Nairo Quintana (Movistar) and Vincenzo Nibali (Astana) both lost 11 seconds while Alberto Contador (Tinkoff-Saxo) was a few seconds further back. However, the big loser was Pinot who crossed the line with a time loss of more than 1.30.

 

Tony Martin did his best to limit his losses but it was another heartbreaking near-miss for the German. With the time bonus and his gains, Froome takes the lead with a 1-second advantage over Martin.

 

However, Martin will get another chance to take yellow tomorrow when the riders will tackle the feared stage over the Paris-Roubaix cobbles. After an early sector at the midpoint, the riders will tackle no less than 6 paves inside the final 60km, with the final one coming just 13km from the finish in Cambrai.

 

A mini Fleche Wallonne

After yesterday’s windy drama, stage 3 was expected to bring more action as it was like a mini Fleche Wallonne. It brought the riders over 159.5km from Antwerp to a finish on the Mur de Huy and after a flat start, it included four climbs. The first one came 50km from the finish while the riders tackled another two ascents inside the final 20km before they got to the brutally steep Mur that led to the finish and included sections of more than 20%.

 

It was a sunny day in Belgium when the riders took the start and rolled through the 13.3km neutral zone. As soon as the flag was dropped, Jan Barta (Bora-Argon 18), Martin Elmiger (IAM), Serge Pauwels (MTN-Qhubeka) and Bryan Nauleau (Europcar) attacked and they were immediately allowed to get an advantage.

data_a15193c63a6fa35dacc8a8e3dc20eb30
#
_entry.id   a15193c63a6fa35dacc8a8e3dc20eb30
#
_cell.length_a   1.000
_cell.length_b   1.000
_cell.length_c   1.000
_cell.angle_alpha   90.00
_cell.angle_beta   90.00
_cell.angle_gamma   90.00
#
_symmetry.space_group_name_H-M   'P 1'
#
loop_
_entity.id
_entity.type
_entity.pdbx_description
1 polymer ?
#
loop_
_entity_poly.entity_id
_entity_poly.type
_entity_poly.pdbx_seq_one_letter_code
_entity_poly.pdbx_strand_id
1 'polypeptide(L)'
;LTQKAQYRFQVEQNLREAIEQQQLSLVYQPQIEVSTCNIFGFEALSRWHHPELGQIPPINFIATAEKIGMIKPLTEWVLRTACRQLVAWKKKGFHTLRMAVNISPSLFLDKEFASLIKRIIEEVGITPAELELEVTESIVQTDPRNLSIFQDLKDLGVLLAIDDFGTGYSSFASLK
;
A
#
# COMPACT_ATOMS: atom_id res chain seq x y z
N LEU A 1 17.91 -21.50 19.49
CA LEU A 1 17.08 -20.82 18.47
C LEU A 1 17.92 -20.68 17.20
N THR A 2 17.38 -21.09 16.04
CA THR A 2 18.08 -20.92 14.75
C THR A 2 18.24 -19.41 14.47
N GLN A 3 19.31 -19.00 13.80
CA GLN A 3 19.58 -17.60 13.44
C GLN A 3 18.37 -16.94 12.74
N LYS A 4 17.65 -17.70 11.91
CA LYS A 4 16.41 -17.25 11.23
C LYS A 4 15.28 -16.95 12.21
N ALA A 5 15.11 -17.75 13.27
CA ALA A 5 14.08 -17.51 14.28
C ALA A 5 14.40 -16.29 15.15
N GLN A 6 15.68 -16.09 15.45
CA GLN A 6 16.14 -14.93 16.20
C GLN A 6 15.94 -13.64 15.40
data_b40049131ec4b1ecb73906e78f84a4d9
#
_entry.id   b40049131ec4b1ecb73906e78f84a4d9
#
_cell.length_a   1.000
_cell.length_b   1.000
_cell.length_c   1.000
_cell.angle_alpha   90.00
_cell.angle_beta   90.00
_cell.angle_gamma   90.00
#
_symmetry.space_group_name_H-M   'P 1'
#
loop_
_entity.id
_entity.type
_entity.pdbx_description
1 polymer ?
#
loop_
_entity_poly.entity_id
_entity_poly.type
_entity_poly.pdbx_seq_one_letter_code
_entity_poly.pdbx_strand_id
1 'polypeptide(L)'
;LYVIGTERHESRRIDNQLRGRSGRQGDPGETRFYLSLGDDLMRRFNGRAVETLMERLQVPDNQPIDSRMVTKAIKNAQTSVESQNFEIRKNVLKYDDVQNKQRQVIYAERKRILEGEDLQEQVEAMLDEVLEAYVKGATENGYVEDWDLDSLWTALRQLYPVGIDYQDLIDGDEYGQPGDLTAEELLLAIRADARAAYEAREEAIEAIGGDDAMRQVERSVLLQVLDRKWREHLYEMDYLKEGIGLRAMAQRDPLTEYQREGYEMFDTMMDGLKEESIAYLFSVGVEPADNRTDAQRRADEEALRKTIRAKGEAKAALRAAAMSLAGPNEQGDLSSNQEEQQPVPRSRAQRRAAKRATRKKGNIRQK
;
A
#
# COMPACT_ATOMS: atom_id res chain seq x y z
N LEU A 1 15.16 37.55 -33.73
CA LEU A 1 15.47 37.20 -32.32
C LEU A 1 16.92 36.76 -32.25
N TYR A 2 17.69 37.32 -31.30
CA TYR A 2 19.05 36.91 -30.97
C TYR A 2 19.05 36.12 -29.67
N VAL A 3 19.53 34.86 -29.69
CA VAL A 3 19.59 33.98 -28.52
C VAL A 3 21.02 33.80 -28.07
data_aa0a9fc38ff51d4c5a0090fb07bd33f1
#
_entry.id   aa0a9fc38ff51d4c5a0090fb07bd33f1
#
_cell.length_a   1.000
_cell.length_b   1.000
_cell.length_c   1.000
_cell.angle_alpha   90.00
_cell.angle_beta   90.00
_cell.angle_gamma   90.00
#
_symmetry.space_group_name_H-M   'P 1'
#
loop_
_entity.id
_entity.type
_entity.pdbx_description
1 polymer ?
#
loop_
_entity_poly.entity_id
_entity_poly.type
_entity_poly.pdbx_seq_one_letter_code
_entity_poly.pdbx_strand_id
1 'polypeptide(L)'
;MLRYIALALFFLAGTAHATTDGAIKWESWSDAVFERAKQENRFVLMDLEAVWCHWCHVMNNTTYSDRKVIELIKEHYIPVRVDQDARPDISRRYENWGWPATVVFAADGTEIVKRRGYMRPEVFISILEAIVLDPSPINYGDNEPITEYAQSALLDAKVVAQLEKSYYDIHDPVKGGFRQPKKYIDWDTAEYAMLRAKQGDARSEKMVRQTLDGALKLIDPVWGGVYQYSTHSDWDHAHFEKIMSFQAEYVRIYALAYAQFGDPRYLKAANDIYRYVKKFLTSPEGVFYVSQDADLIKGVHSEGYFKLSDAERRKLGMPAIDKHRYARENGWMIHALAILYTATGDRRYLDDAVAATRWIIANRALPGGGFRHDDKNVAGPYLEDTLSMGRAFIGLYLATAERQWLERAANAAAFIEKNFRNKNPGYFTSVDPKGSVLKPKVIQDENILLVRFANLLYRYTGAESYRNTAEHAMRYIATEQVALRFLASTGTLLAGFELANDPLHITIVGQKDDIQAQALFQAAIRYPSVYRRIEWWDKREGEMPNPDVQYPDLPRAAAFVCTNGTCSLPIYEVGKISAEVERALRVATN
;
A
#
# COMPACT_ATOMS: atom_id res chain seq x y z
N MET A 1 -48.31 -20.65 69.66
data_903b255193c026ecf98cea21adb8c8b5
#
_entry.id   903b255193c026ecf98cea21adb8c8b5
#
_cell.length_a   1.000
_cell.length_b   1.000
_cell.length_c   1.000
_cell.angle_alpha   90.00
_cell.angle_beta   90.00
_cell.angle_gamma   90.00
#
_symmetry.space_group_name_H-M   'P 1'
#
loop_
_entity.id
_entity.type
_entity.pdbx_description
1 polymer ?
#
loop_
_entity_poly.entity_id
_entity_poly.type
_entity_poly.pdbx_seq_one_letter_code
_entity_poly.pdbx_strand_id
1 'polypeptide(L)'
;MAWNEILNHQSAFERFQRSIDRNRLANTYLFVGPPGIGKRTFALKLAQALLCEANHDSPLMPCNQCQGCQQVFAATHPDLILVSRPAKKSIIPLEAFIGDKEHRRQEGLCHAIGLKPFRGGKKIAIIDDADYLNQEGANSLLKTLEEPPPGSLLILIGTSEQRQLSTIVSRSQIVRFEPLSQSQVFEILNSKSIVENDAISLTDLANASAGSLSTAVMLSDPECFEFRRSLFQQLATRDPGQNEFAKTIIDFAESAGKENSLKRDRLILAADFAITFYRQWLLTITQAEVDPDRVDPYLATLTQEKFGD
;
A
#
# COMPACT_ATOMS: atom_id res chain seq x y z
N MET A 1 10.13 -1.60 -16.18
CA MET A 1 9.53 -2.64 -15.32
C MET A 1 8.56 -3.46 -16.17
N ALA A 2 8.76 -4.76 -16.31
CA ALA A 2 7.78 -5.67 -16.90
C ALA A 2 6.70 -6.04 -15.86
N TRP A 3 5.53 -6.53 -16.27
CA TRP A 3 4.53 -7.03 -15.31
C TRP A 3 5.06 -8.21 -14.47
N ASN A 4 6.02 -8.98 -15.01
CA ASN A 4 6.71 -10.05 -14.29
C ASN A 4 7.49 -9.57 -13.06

A fight for position

After 10km of racing, the gap had gone out to 1.20 and this was the signal for Trek to take control. While Stijn Devolder and Markel Irizar set the pace, the gap slowly increased but it was already a very nervous peloton as Sky, Tinkoff-Saxo, Movistar, Katusha and Astana lined out their trains next to the Trek riders.

 

With 130km to go, the gap gone out to 3.30 and for a long time Devolder and Irizar kept it between 3 and 4 minutes. However, they had to fight for their position as the big teams were constantly lined out on the front next to them

 

The gap melts away

With 100km to go, the gap started to come down as it dropped to less than 3 minutes. However, the real acceleration came with 80km to go when they approached the feed zone.

 

The nervous peloton made the gap melt away and with 70km to go, it was just 1.10. The Trek riders disappeared from the front and instead BMC, Katusha, Sky, Tinkoff, Astana and Movistar were lined out on the front.

 

The gap stayed around 30 seconds who a little while and the escapees fought hard to keep the peloton at bay. Meanwhile, Tony Gallopin (Lotto Soudal) worked hard to rejoin the peloton after a puncture. That may have been a blessing in disguise as he was behind when William Bonnet (FDJ) hit another rider on a descent, causing the big crash that created chaos and prompted the commissaires to neutralize the race.